By Cindy Mindell
Bestselling author, scholar, and rabbi Joseph Telushkin will kick off the Mandell Jewish Community Center’s 22nd Annual Jewish Book Festival on Thursday, Nov. 13 with a discussion of his latest book, Rebbe: The Life and Teachings of Menachem M. Schneerson, the Most Influential Rabbi in Modern History (HarperWave, 2014).
Hailed by major U.S. publications, Rebbe explores Schneerson’s overarching philosophies and examines how he became an ambassador for Jews globally. Telushkin also delves deep into the more controversial aspects of the Rebbe’s leadership, analyzing his views on modern science and territorial compromise in Israel, and how in the last years of his life, many of his followers believed that he would soon be revealed as the Messiah, a source of contention until this day.
In an interview with the Ledger, Telushkin said that he was drawn to the Rebbe as a subject because of the extraordinary staying power of the Chabad-Lubavitch movement that he spawned.
“There’s been so much concern in the Jewish community about shrinking numbers of Jews, fewer Jews committed to leading Jewish lives and committed to support for Israel, many Jews marrying out, not raising their children as Jews,” he said. “Here was a pretty unique success story, here was a rabbi who took over a movement in 1951, a rather small movement, located and centered in Brooklyn, and turned it into a worldwide movement. There are now Chabad houses in 49 of the 50 states – South Dakota is the only exception – and they’re in 80 countries. So, at a time when there was such a concern about a contraction of the Jewish community, here is a real success story and that’s what was so particularly striking to me.”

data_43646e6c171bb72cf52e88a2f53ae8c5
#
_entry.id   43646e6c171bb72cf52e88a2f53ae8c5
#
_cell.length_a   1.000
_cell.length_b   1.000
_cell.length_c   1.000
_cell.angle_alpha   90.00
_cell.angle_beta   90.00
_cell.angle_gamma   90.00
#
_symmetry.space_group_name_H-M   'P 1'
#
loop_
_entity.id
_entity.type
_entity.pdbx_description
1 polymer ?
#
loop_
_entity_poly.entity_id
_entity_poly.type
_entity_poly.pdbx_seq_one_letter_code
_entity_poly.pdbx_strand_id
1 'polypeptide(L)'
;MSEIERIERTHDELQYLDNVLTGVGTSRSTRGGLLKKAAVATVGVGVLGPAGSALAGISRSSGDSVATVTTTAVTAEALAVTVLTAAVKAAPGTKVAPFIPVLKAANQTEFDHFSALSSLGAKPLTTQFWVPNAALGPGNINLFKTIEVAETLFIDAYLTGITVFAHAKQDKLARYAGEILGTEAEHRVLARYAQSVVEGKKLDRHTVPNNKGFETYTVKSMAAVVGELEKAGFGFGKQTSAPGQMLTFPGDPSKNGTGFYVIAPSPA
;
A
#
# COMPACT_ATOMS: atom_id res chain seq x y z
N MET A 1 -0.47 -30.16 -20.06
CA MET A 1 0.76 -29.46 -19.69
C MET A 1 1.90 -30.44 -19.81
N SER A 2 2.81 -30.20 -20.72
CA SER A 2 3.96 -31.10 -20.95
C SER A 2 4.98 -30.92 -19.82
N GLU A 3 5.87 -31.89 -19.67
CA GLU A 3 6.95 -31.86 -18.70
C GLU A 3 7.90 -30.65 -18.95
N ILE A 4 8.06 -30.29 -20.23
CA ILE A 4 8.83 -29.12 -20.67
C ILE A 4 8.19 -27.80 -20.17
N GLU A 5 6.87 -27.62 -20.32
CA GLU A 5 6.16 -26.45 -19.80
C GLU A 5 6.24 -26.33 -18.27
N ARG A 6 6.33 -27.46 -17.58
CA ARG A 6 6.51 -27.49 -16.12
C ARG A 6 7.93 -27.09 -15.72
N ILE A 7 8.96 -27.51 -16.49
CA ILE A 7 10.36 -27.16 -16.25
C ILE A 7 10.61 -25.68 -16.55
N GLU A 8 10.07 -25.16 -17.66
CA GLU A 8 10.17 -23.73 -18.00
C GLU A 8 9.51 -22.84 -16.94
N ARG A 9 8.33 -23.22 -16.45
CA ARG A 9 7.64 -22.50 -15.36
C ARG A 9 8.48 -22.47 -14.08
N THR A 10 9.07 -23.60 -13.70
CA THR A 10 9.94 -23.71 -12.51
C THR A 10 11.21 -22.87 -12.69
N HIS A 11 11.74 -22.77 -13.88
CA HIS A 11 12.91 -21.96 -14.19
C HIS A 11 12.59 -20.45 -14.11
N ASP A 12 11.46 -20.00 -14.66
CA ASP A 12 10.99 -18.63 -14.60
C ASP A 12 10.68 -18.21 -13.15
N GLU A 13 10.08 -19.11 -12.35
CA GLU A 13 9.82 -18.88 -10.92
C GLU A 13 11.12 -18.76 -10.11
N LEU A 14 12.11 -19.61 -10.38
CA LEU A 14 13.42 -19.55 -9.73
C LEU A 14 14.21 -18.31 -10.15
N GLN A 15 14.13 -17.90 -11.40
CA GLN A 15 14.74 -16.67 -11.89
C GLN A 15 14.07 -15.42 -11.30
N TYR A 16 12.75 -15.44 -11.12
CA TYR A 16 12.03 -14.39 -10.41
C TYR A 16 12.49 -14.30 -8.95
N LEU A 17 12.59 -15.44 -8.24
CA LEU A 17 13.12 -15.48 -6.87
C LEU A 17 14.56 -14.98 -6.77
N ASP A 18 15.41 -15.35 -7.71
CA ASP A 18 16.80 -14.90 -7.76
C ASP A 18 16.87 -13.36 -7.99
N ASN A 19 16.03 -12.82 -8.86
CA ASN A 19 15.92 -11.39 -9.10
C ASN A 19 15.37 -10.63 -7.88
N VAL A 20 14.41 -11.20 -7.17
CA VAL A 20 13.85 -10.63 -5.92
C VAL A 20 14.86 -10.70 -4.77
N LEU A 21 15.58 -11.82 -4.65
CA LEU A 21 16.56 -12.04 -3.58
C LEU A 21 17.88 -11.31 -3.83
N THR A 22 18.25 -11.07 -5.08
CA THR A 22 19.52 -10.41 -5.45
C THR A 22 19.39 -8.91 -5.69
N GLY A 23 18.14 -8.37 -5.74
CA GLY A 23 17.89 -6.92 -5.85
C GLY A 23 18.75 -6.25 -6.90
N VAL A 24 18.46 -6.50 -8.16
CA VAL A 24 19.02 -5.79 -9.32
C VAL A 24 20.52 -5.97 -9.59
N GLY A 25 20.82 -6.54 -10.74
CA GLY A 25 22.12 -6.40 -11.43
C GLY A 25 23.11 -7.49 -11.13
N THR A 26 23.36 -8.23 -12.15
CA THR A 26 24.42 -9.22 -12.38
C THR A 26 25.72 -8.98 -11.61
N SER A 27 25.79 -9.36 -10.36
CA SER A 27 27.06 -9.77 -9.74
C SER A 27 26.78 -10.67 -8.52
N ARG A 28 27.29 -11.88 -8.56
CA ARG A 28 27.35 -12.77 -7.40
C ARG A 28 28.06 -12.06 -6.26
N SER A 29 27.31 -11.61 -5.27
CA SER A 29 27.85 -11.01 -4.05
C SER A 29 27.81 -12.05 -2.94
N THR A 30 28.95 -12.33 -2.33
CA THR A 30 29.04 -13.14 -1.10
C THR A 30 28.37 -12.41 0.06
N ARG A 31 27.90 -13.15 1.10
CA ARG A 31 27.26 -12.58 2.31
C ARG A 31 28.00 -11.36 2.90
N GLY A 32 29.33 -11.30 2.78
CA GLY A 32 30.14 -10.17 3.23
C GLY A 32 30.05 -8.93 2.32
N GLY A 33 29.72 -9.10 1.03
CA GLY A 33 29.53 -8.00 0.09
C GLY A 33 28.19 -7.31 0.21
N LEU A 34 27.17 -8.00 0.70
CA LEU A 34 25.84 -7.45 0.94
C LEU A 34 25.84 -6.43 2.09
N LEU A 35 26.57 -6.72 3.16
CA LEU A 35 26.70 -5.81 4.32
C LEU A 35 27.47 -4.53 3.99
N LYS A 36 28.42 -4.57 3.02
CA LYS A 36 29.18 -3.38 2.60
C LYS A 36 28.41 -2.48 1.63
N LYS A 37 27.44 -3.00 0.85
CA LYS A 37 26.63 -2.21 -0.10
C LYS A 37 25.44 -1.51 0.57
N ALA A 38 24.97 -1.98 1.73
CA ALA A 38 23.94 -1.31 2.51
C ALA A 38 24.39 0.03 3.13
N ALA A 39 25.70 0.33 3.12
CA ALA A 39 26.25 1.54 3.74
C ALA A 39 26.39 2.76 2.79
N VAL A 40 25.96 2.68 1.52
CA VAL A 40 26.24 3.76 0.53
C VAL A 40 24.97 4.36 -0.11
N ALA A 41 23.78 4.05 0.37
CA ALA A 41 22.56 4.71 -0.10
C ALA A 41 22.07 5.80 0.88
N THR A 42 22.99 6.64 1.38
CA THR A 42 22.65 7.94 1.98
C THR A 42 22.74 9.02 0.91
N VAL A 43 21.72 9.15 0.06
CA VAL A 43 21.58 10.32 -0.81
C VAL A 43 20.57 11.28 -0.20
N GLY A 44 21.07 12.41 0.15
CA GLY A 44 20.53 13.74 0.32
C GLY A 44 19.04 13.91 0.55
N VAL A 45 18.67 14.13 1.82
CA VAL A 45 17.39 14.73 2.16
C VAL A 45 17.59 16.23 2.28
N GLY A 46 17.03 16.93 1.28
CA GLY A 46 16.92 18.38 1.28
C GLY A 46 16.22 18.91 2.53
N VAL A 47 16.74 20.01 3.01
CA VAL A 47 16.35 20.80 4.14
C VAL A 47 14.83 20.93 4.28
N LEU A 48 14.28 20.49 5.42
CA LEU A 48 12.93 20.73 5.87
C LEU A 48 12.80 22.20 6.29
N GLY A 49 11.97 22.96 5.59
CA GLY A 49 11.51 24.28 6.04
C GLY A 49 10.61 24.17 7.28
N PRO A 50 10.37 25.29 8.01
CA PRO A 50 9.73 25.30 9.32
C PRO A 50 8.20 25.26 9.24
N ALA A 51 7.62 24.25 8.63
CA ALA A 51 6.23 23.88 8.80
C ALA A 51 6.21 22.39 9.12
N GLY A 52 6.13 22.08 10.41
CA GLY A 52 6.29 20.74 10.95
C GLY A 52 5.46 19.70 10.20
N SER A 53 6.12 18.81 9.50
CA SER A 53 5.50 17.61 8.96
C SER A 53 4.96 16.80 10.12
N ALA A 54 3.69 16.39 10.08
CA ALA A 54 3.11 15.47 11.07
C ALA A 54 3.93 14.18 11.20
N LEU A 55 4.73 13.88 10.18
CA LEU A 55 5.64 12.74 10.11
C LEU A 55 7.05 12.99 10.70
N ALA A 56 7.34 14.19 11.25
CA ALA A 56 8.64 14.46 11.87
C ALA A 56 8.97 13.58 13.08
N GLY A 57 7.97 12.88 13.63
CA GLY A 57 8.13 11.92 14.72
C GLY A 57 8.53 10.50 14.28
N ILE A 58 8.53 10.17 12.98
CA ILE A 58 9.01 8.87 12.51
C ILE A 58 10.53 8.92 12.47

Telushkin was also fascinated by the way the Chabad-Lubavitch movement took on a life of its own. “In 1992, when the Rebbe suffered a stroke and, during the next two years of his life until his death in 1994, was not able to lead anymore, there was much speculation and a widespread assumption that a movement so dependent on a charismatic leader would go into a serious decline subsequent to his death,” he said. “But it didn’t: so much of the expansion of Chabad happened subsequently, since the Rebbe’s death, in the last 20 years. Here we find a movement without a leader that’s continuing to grow because obviously he left behind leadership principles that are still being followed.”
Telushkin told the Ledger that he refers to Schneerson as “the most influential rabbi in modern history” in the subtitle of his book because of the “simply tremendous reach” of the Chabad-Lubavitch organization. In addition, Schneerson is the only rabbi ever to have won the Congressional Gold Medal, co-sponsored posthumously by U.S. Representatives John Lewis – among the most liberal of Democrats – and Newt Gingrich – among the more conservative of Republicans.
“In fact, Lewis remarked at the time that it was the only issue on which he and Newt Gingrich could ever agree,” Telushkin said.
Such reach can only come from the concerted outreach that the movement is known for. “My good friend [and occasional co-author] Dennis Prager spent Shabbat in 2010 in Phnom Penh, Cambodia with 14 other Jews; the largest seder in the world, held every year, is in Kathmandu, Nepal,” he says. “This reflects an enormous impact and influence.”
Telushkin also wrote the book to show readers how the Rebbe’s teachings can affect people in their daily lives and be an impetus for personal change. Central to the work is a section outlining the seven virtues of the Rebbe, such as “Anything worth doing is worth doing now.”
Rabbi Joseph Telushkin: Thursday, Nov. 13, 7 p.m., Mandell JCC, 335 Bloomfield Ave., West Hartford; Info/tickets: mandelljcc.org; (860) 236-4571.